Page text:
A broker has been barred from the securities industry for deceiving a 64-year-old nun and others who gave him money to invest in accounts for their benefit but which he used for himself, including funding a financial services business for aspiring athletes.

The Financial Industry Regulatory Authority (FINRA) announced this week that it barred broker William Joseph Boyle from the securities industry for wrongfully converting and using funds from customer accounts and for failing to cooperate with FINRA investigators. Boyle's misconduct occurred both while he was working for Legg Mason Wood Walker, which was acquired by Citigroup in 2006, and at Citigroup.

In the scam to deceive the nun, FINRA said, instead of investing as promised two checks she gave him totaling $531,000, Boyle deposited one check into his personal joint bank account and the second into a mutual fund account held in his name. Boyle also persuaded a retired couple and an elderly widow to give him additional checks totaling approximately $80,000-which he again deposited into his own accounts, using the funds for his own benefit, FINRA said.

The nun inherited approximately $532,000 in mutual fund holdings when her mother died. Because she has taken a vow of poverty, the nun had intended for the money to go to her religious order. The nun's mother held an account at Legg Mason and Boyle was the broker who handled the mother's account. In October 2004, shortly after her mother's death, the nun opened an account with Boyle at Legg Mason and transferred the mutual fund holdings into that account. When Boyle recommended another investment later that month, a portion of her mutual fund holdings was sold and a $125,000 check was mailed to her from Legg Mason. Boyle instructed the nun to sign the check and mail it back to him. Without the nun's knowledge, Boyle then deposited the $125,000 into his own personal joint bank account and used these funds for his own benefit.

In 2005, Boyle proposed investing the nun's remaining assets in a tax-exempt fund held outside of the firm. Boyle arranged for the sale of the remaining mutual fund holdings in the nun's account. He then instructed the nun to execute a Letter of Authorization, created by Boyle, which instructed Legg Mason to take the cash resulting from the sale of the mutual fund positions together with existing cash in the account and issue a check payable to a mutual fund company for $406,013.89. This amount represented all of the nun's remaining assets held in her account. Without her knowledge, the funds were deposited into an account at the mutual fund company that was controlled by Boyle. Boyle used these funds for his own benefit, including funding International Sports Management LLC, an entity Boyle founded and used to market his financial services to aspiring professional athletes.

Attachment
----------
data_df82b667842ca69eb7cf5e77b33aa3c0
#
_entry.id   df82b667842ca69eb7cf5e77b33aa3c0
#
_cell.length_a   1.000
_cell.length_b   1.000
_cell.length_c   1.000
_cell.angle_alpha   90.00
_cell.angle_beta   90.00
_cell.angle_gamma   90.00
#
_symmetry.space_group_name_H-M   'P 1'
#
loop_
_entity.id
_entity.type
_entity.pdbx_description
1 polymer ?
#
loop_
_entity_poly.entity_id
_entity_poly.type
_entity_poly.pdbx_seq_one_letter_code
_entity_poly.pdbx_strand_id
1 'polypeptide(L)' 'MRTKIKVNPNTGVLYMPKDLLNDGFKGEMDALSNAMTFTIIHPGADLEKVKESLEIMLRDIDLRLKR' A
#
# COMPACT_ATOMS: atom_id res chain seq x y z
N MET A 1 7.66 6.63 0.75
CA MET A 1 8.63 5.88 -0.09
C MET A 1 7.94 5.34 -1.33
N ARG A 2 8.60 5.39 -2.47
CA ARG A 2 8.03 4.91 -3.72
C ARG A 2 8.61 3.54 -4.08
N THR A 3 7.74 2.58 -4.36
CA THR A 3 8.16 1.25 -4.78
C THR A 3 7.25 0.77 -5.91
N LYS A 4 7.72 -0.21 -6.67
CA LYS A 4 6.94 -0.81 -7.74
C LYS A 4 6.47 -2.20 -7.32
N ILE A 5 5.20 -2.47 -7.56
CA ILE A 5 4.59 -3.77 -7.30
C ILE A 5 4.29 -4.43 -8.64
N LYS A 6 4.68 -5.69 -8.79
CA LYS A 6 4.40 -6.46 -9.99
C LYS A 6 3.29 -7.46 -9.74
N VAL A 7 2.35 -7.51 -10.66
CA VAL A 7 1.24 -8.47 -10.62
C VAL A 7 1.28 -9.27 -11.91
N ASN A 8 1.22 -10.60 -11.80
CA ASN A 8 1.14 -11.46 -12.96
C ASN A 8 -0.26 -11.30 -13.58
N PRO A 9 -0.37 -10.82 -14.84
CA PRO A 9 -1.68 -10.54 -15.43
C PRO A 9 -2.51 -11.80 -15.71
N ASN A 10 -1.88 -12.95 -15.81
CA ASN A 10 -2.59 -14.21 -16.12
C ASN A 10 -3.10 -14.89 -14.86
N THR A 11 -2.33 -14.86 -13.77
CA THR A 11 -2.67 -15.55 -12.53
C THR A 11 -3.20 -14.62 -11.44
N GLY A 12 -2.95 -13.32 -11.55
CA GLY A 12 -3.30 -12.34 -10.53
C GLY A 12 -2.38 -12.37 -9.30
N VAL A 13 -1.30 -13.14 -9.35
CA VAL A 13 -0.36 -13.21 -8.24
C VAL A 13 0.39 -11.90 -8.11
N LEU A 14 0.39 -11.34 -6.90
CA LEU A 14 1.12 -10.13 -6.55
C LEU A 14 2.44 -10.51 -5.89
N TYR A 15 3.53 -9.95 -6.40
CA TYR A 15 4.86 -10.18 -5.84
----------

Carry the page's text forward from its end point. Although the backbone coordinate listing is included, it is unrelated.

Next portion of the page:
FINRA found that in 2006, Boyle convinced a retired couple to invest $50,000 in an outside real estate venture. Boyle liquidated mutual fund holdings in the couple's Citigroup account and arranged for Citigroup to send them a $50,000 check. Boyle instructed the couple to issue a separate check from their personal checking account held outside of Citigroup made payable to Boyle's firm, International Sports Management. The retired husband, 81, was a former air traffic controller and his wife, 75, a former nurse. Despite their belief that they were investing in a real estate product, Boyle used the money for his own benefit without their knowledge.

FINRA further found that in 2007, a retired 83-year-old widow gave Boyle a check for $30,000 for the specific purpose of depositing the check into her Citigroup brokerage account. Instead, Boyle deposited the $30,000 check into International Sports Management's account and used the money for his own benefit without the widow's knowledge.

FINRA says it received information regarding Boyle's misconduct in November 2007. At about that time, Boyle refunded $50,000 to the retired couple. Of the approximately $531,000 that Boyle received from the nun, he refunded approximately $39,000. Although neither Legg Mason nor Citigroup was a party to this action, Legg Mason reimbursed the nun for the remainder of the money that Boyle had misappropriated and Citigroup reimbursed $30,000 to the elderly widow.

In settling this matter, Boyle neither admitted nor denied the charges, but consented to the entry of FINRA's findings.